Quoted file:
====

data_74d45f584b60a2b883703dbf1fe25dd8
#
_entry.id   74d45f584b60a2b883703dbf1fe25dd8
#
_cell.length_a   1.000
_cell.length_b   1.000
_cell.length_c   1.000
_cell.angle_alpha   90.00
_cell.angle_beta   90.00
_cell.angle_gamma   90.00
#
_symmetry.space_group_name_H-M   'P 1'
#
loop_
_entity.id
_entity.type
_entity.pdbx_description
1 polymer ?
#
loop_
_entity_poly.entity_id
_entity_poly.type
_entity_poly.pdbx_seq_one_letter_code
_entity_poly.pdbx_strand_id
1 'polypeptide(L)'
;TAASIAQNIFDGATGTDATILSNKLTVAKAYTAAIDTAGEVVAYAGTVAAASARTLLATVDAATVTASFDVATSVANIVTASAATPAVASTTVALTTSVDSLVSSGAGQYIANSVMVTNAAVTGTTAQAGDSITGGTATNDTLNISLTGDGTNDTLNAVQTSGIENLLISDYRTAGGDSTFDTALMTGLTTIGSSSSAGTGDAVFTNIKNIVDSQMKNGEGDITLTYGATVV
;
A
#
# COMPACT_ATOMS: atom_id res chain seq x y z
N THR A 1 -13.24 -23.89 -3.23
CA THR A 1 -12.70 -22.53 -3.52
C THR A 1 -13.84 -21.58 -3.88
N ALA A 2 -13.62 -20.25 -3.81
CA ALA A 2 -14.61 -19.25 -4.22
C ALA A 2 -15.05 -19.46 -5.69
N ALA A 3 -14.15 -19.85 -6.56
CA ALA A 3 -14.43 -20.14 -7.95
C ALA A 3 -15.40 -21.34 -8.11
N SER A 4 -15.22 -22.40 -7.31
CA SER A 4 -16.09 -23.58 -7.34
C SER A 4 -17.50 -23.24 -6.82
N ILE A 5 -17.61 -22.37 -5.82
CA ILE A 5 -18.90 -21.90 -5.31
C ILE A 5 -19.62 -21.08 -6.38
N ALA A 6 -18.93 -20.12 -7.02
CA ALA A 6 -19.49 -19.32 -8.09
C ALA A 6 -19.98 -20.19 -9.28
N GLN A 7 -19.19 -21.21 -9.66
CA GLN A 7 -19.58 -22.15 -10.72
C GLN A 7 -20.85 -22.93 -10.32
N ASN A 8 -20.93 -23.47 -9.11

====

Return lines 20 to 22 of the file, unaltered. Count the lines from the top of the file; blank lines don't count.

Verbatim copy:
loop_
_entity_poly.entity_id
_entity_poly.type